An Evening for Ostrowski
Phillips auction house’s Contemporary Art Evening in London held on July 2, 2014 did not bring any spectacular auction results, save for a few perks. One of the interesting developments was success of a young German painter, David Ostrowski, and another one was the withdrawal of Banksy’s piece CCTV Angel from 2006 shortly before the auction started. Despite the retraction, the auction had an admirable sell-through rate of 95 percent in value and 85 percent if counted by lot – six pieces of twenty-nine (including the withdrawn two) did not sell. Only six pieces surpassed the high estimate, while others sold within the anticipated range. Sales total reached $16,954,900 with buyer’s premium included, demonstrating a decrease of 19.5% in comparison to last year’s Contemporary Art evening sale, which grossed $21,065,200.
The most expensive piece sold was a Self Portrait (With a Fright Wig) from 1986 by Andy Warhol that was sold for $4,281,550, the point it reached very slowly and still within the appraisal. The atmosphere, however was not exactly hot or exciting.
Ostrowski Made It!
As said, the greatest surprise was the successful sale of a piece by David Ostrowski, an abstract piece titled F (Gee Vaucher) from 2012. Estimated at $50,400 – $84,000, it went for about $292,000, which is over three times the high end of the estimate, and a new record for the young German artist. Considering the fact Ostrowski’s work sold for about $31,700 only last year, the popularity and demand of his abstractions is evident, while there are also rumors of dealers accepting to buy in pair, one for resale, and one for a museum. This practice would provide institutional justification of Ostrowski’s success, which came so early in his career.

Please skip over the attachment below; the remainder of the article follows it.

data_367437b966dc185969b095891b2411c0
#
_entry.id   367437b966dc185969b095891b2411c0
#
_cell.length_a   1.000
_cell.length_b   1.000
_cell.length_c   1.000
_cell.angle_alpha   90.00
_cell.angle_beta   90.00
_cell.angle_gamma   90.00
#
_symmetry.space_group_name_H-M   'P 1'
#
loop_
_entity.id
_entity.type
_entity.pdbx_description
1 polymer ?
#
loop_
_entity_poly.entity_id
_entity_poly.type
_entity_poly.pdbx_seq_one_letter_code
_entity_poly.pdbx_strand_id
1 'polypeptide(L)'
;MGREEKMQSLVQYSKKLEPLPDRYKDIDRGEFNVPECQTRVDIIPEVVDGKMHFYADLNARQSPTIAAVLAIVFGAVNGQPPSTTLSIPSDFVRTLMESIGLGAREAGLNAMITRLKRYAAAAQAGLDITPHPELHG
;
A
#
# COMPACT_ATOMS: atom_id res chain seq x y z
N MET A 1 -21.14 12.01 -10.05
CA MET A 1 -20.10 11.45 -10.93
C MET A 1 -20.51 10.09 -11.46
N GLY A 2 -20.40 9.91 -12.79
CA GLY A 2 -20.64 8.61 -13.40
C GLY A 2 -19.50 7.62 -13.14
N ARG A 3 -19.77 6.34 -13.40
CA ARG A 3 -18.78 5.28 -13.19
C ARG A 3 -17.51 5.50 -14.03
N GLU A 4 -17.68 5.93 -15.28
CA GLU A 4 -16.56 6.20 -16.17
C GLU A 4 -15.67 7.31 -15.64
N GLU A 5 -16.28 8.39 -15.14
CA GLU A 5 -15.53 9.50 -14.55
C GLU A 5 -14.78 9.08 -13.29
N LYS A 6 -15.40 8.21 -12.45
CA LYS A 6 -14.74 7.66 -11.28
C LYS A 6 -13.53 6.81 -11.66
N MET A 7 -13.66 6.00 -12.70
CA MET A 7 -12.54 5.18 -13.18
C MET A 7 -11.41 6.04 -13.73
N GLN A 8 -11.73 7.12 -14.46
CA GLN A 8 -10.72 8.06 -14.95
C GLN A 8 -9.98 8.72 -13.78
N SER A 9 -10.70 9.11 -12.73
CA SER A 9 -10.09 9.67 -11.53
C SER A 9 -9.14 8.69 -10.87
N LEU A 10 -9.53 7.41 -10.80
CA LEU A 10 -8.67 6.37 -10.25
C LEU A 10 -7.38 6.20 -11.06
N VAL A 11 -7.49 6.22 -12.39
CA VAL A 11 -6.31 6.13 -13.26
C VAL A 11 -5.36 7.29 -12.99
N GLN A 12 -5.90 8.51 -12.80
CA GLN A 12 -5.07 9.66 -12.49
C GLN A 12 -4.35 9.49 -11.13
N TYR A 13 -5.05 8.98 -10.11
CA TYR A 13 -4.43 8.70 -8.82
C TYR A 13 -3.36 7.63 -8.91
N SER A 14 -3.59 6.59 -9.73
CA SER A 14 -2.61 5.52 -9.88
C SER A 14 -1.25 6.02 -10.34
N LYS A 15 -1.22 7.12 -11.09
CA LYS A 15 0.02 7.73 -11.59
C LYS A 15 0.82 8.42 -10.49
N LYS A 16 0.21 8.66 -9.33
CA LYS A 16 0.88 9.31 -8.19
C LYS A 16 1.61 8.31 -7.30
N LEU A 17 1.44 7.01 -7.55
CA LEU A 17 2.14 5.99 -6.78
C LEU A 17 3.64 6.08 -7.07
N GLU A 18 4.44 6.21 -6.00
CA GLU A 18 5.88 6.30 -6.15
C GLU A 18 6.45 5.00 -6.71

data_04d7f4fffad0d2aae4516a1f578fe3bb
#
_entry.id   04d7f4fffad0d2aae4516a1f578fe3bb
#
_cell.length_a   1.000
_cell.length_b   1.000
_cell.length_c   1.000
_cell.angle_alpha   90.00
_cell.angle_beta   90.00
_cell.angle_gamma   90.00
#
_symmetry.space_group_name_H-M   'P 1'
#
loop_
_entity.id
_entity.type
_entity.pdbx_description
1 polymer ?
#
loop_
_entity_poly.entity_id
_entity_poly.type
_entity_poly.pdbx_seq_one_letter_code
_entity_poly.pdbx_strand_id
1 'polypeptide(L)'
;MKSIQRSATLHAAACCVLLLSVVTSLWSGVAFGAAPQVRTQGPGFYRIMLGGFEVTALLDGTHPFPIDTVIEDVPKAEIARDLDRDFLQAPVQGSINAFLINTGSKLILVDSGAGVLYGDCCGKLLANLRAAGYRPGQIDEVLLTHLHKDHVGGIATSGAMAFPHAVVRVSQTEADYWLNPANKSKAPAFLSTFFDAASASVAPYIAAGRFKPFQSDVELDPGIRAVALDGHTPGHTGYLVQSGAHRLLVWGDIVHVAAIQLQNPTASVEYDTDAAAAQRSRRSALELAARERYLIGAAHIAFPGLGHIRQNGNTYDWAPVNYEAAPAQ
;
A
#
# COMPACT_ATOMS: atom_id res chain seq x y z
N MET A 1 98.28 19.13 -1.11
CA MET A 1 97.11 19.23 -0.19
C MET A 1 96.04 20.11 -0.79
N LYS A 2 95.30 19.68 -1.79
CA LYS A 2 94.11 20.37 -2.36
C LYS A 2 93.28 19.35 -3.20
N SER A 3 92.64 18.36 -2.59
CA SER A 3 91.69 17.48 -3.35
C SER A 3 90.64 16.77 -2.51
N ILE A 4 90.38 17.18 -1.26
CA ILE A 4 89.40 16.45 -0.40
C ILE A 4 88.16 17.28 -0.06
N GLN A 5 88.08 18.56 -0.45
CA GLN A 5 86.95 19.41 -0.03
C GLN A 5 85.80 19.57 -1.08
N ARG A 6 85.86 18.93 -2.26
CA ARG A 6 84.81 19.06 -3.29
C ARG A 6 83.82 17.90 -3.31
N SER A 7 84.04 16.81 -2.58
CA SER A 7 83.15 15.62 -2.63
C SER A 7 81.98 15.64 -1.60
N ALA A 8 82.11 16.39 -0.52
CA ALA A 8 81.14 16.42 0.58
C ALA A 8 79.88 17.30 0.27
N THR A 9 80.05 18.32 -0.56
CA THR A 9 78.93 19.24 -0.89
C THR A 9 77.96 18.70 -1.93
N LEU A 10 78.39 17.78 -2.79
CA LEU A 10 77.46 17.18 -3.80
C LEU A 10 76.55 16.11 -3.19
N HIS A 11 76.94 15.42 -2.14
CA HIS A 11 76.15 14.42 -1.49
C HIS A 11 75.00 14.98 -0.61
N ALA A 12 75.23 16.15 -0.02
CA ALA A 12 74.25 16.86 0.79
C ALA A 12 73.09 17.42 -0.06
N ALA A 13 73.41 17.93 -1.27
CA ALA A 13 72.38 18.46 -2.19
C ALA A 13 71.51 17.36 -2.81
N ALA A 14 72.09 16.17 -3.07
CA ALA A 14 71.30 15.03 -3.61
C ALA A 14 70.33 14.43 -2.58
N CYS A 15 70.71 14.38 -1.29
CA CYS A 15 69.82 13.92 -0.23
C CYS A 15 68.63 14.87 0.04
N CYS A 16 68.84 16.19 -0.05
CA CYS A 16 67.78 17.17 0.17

Another winner of Phillips auction was Lucien Smith, whose Boys Don’t Cry from 2012 reached a $162,699 mark, going over the high estimate in a battle of room and telephone bidders.
Beautiful Marble Chair by Ai Weiwei from 2008 went for $158,450, also over the estimate.
Two superstars of the international contemporary art scene, Damien Hirst and Anish Kapoor, performed well, but not exceedingly well, considering their popularity and track record. A very red piece by Damien Hirst named Lucy from 2008-2009, appraised at $292,000 – $420,000 went for $497,625. And an optically intriguing stainless steel piece by Anish Kapoor from 2008 sold for $1,391,810, just a little over the estimate of $1,010,000 – $1,340,000.
As far as the performance of urban art goes, a representative work by KAWS, Projector from 2010, also surpassed the high estimate, grossing $168,730.
Contemporary Art Sale Evening
In general, the Phillips Contemporary Art Evening was lucrative, but without any remarkable occurrences. Abstract painting performed the best, especially pieces by popular artists based on solid contemplative, intellectual grounds.
Phillips is also getting a new chairman and CEO, a former Christie’s official, Edward Dolman, getting ready to climb up from the everlasting third place in the auction house market. New London headquarters of the company were purchased last year and if one is to trust the slow buildup, the following Phillips contemporary auction will be something else.